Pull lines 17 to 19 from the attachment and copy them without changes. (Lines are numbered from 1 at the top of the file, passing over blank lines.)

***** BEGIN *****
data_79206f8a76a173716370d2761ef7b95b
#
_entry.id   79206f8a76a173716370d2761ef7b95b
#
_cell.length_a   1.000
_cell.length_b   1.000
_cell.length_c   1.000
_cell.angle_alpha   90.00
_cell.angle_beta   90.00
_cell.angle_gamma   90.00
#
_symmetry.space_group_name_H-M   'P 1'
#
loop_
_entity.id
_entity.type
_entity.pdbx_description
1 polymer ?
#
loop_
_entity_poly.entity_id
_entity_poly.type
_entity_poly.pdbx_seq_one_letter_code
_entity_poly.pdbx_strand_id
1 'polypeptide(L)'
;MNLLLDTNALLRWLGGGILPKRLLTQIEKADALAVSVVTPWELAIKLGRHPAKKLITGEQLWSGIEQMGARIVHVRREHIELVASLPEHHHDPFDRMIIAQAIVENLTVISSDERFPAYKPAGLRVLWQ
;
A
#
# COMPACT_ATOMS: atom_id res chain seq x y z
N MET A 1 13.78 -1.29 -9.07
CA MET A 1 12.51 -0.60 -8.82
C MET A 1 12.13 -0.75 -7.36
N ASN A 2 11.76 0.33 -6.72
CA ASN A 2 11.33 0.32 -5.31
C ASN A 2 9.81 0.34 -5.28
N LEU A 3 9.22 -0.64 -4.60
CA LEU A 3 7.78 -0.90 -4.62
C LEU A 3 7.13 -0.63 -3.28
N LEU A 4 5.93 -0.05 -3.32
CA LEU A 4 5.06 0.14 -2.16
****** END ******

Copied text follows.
_entity.pdbx_description
1 polymer ?
#